On Hanoi’s unofficial foreign exchange trading street, Ha Trung, business is brisk at a congested strip of shops where the dollar and fat stacks of dong change hands over the counter.

One dollar buys 15,800 dong on the black market, compared with the central bank’s published rate of 16,054 dong.

Several banks in Hanoi said this week they would not buy dollars from nonclients. Only about 10 percent of the country’s 85 million people have bank accounts in what has largely been a cash economy even with market reforms.

Officials at the State Bank of Vietnam in charge of foreign exchange and banking transactions declined requests for comment on policies or the liquidity crunch, which peaked this month around the Lunar New Year festival, or Tet, when cash demand was highest.

In one tightening measure, the central bank said it would oblige commercial banks to buy 20.3 trillion dong, or $1.26 billion, of treasury notes. That will squeeze more dong from the banks.

The news last week sent the Ho Chi Minh Stock Exchange down 16 percent after panicked selling by local retail investors who dominate the small $20 billion market.

The scramble to secure dong deposits prompted banks to raise interest rates on savings. Depositors chasing high interest rates have withdrawn 20 trillion dong from two state-run banks in recent days, the central bank said.

Overnight loans, primarily used by banks to make sure they have sufficient funds to balance their books, have climbed as high as 40 percent in the interbank market in February.

Short-term interest rates have also been volatile, shooting up to 15 percent last week before coming down this week to 10 percent.

The central bank stepped in Wednesday to try to stabilize the market by ordering banks to cap the rates on dong deposits at 12 percent.

Vietnamese rice traders also described their difficulty getting dong for dollars. Vietnam is the world’s second-largest rice exporter after Thailand.

After loans jumped 37.8 percent last year, some central bank money supply tightening measures coincided with high demand at Tet, presenting commercial banks with a situation they had never faced in the underdeveloped financial system, foreign bankers said.

Annual gross domestic product growth of around 8 percent, foreign direct investment pledges of $20 billion and record overseas development aid of $5.5 billion should keep Vietnam’s ambitious economic development ticking along, economists said.

The Asian Development Bank and a number of economists say the international financial crisis and a slowdown in the U.S. economy would have an impact on growth. Vietnam has a large trade exposure to the United States.

Vietnam’s inflation is at decade highs and money markets are extremely volatile, but the bigger worry for economists is that the central bank is inexperienced and ill-equipped to deal with the pressures of moving to a market economy.

“They are struggling with issues that are kind of new for them and, on the face of it, they are behind the curve,” said Tim Condon, an economist at ING.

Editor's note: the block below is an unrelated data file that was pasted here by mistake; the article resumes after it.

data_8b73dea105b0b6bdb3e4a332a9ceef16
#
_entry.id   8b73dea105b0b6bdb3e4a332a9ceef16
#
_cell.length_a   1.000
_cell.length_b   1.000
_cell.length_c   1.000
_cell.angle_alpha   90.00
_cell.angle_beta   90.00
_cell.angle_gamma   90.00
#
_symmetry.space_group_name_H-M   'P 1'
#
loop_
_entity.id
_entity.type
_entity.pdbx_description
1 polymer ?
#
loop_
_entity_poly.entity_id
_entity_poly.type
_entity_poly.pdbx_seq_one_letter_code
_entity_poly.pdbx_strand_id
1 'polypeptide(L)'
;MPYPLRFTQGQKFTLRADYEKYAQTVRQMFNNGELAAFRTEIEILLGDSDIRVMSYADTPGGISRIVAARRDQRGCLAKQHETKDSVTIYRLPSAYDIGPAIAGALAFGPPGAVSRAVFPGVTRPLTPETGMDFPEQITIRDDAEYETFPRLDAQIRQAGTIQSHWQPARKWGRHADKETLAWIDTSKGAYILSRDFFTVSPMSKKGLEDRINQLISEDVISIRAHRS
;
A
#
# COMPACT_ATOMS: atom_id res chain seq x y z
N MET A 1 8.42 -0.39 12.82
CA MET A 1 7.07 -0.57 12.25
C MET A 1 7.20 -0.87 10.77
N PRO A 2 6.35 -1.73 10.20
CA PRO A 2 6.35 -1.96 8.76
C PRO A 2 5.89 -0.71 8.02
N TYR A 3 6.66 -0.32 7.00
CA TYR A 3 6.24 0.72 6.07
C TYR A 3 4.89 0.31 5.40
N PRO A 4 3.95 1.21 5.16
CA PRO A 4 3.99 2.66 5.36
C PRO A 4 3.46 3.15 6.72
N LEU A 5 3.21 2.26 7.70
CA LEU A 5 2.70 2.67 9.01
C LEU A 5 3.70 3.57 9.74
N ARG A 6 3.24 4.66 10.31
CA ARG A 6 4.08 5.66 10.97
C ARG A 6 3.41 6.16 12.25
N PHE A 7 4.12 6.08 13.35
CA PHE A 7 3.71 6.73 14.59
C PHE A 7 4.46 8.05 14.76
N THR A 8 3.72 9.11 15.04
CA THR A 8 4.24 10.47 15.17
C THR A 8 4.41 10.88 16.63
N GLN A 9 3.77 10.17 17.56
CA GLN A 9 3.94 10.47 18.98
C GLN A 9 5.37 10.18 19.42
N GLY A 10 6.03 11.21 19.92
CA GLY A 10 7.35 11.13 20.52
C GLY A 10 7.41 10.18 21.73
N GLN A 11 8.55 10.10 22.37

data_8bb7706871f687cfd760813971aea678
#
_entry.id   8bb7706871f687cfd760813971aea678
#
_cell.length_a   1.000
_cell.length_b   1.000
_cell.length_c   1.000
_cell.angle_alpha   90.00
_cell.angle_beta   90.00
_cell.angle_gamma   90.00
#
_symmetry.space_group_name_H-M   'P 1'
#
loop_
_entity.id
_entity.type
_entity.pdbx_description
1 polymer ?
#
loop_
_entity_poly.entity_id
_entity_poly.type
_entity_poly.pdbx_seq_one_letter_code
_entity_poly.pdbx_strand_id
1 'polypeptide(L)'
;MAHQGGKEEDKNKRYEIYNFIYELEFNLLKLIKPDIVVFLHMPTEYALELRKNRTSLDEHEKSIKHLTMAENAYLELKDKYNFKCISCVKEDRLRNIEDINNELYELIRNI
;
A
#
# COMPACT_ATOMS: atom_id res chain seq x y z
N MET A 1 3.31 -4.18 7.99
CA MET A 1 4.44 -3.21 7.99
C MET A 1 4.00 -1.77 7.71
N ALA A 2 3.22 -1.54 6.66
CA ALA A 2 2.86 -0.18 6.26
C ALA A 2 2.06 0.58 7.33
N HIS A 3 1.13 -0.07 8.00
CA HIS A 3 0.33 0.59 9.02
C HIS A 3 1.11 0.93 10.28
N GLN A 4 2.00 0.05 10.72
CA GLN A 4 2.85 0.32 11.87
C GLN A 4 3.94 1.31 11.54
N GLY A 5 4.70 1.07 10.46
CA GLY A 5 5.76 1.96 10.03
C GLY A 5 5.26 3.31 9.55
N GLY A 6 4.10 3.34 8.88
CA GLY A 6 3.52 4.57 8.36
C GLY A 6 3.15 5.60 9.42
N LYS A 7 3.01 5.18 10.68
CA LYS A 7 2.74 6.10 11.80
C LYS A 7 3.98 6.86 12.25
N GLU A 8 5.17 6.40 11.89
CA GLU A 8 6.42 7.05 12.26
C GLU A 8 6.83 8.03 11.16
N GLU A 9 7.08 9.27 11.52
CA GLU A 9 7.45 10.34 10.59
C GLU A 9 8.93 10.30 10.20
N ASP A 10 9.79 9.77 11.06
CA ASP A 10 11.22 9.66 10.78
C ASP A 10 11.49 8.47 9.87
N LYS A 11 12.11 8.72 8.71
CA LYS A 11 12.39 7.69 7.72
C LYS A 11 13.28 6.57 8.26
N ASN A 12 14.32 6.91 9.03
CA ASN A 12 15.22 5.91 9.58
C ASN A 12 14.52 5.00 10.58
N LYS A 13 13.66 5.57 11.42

“So, they have to do everything they have done and more. Broad-based tightening has to be done very quickly to prevent inflation from doubling again in the next half year and all forms of liquidity absorption need to be brought to bear,” Condon said.

Vietnam’s currency crisis causes headache

A severe shortage of dong, Vietnam’s currency, has been causing headaches for foreign businesses in the country as the government tries to control inflation by reining in the supply of notes.

In one sign of the currency crunch, last week Hanoi was forced to give special permission to Morgan Stanley to pay $217m in dollars for a 10 per cent stake in PetroVietnam Finance Corp, instead of making the payment in dong, as is normally required by law.

Elsewhere, an accountant for a foreign firm tried to convert $30,000 into local currency to pay staff salaries and office rent but was turned away when the bank said it did not have enough dong.

“It’s outrageous,” said a foreign executive, spurned in a recent attempt to convert dollars to dong. “We are going to have to go to the automatic teller machine and draw money out to pay salaries by hand.”

A number of foreign businesses have been affected in recent weeks, as the State Bank of Vietnam, the central bank, tries to drain liquidity from the financial system to control inflation and hold down the value of the dong against the dollar.

For the past four months, international bankers and economists said, the central bank had curbed its purchases of dollars, refusing to accommodate commercial banks seeking to offload dollars and acquire dong.

Overnight inter-bank rates for the currency have reached as high as 40 per cent recently although rates dropped last week to 9 -10 per cent when the central bank injected some additional liquidity into the system.

“The State Bank of Vietnam understands that inflation is partly caused by the rapid growth of the money supply,” said Jonathan Pincus, chief economist at the United Nations Development Program. “One way to squeeze the supply of Vietnam dong would be to stop buying dollars.”

Commercial banks in Vietnam will soon have to take another hit from the central bank, which has announced it will require big banks to buy Treasury bills at interest rates below inflation – in another move to drain liquidity from the system.

The central bank says that 41 big banks and credit organisations will have to buy a total of $1.27bn worth of one-year Treasury bills with an interest rate of 7.8 per cent.

Banks have formally protested, sending the Ho Chin Minh stock market index down 16 per cent last week.

Vietnam urged to improve infrastructure,vietnam-urged-to-improve-infrastructure.html